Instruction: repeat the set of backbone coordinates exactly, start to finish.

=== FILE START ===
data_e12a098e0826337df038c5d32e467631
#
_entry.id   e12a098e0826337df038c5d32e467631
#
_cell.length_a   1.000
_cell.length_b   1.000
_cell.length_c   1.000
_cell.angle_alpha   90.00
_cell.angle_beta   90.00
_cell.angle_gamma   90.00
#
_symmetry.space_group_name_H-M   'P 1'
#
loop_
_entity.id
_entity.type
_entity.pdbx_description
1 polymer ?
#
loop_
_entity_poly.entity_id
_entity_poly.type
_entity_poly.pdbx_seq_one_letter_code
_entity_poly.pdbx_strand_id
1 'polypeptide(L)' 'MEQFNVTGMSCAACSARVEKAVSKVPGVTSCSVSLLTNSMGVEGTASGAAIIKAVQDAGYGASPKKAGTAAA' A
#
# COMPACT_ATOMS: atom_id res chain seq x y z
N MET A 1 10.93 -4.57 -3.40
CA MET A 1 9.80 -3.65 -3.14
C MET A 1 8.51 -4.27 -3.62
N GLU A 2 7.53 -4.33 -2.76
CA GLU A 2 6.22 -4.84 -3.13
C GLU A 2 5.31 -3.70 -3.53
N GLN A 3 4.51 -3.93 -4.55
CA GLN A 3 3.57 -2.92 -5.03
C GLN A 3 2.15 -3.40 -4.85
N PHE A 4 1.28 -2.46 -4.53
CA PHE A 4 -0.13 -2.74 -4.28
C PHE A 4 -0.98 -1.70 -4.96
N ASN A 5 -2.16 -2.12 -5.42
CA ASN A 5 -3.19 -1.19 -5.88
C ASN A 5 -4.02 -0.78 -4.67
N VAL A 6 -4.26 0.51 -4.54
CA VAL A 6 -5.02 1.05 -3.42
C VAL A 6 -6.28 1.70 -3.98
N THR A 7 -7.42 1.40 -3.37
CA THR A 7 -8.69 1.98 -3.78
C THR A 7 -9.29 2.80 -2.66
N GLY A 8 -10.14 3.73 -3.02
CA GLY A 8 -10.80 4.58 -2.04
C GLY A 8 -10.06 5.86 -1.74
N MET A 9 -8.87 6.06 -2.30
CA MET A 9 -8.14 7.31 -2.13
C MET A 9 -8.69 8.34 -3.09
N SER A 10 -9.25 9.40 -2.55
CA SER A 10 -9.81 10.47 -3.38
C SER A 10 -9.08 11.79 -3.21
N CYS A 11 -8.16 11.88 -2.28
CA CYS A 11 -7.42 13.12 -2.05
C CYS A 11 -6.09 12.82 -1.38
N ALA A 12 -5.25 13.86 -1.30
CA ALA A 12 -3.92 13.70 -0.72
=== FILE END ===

data_e12a098e0826337df038c5d32e467631
#
_entry.id   e12a098e0826337df038c5d32e467631
#
_cell.length_a   1.000
_cell.length_b   1.000
_cell.length_c   1.000
_cell.angle_alpha   90.00
_cell.angle_beta   90.00
_cell.angle_gamma   90.00
#
_symmetry.space_group_name_H-M   'P 1'
#
loop_
_entity.id
_entity.type
_entity.pdbx_description
1 polymer ?
#
loop_
_entity_poly.entity_id
_entity_poly.type
_entity_poly.pdbx_seq_one_letter_code
_entity_poly.pdbx_strand_id
1 'polypeptide(L)' 'MEQFNVTGMSCAACSARVEKAVSKVPGVTSCSVSLLTNSMGVEGTASGAAIIKAVQDAGYGASPKKAGTAAA' A
#
# COMPACT_ATOMS: atom_id res chain seq x y z
N MET A 1 10.93 -4.57 -3.40
CA MET A 1 9.80 -3.65 -3.14
C MET A 1 8.51 -4.27 -3.62
N GLU A 2 7.53 -4.33 -2.76
CA GLU A 2 6.22 -4.84 -3.13
C GLU A 2 5.31 -3.70 -3.53
N GLN A 3 4.51 -3.93 -4.55
CA GLN A 3 3.57 -2.92 -5.03
C GLN A 3 2.15 -3.40 -4.85
N PHE A 4 1.28 -2.46 -4.53
CA PHE A 4 -0.13 -2.74 -4.28
C PHE A 4 -0.98 -1.70 -4.96
N ASN A 5 -2.16 -2.12 -5.42
CA ASN A 5 -3.19 -1.19 -5.88
C ASN A 5 -4.02 -0.78 -4.67
N VAL A 6 -4.26 0.51 -4.54
CA VAL A 6 -5.02 1.05 -3.42
C VAL A 6 -6.28 1.70 -3.98
N THR A 7 -7.42 1.40 -3.37
CA THR A 7 -8.69 1.98 -3.78
C THR A 7 -9.29 2.80 -2.66
N GLY A 8 -10.14 3.73 -3.02
CA GLY A 8 -10.80 4.58 -2.04
C GLY A 8 -10.06 5.86 -1.74
N MET A 9 -8.87 6.06 -2.30
CA MET A 9 -8.14 7.31 -2.13
C MET A 9 -8.69 8.34 -3.09
N SER A 10 -9.25 9.40 -2.55
CA SER A 10 -9.81 10.47 -3.38
C SER A 10 -9.08 11.79 -3.21
N CYS A 11 -8.16 11.88 -2.28
CA CYS A 11 -7.42 13.12 -2.05
C CYS A 11 -6.09 12.82 -1.38
N ALA A 12 -5.25 13.86 -1.30
CA ALA A 12 -3.92 13.70 -0.72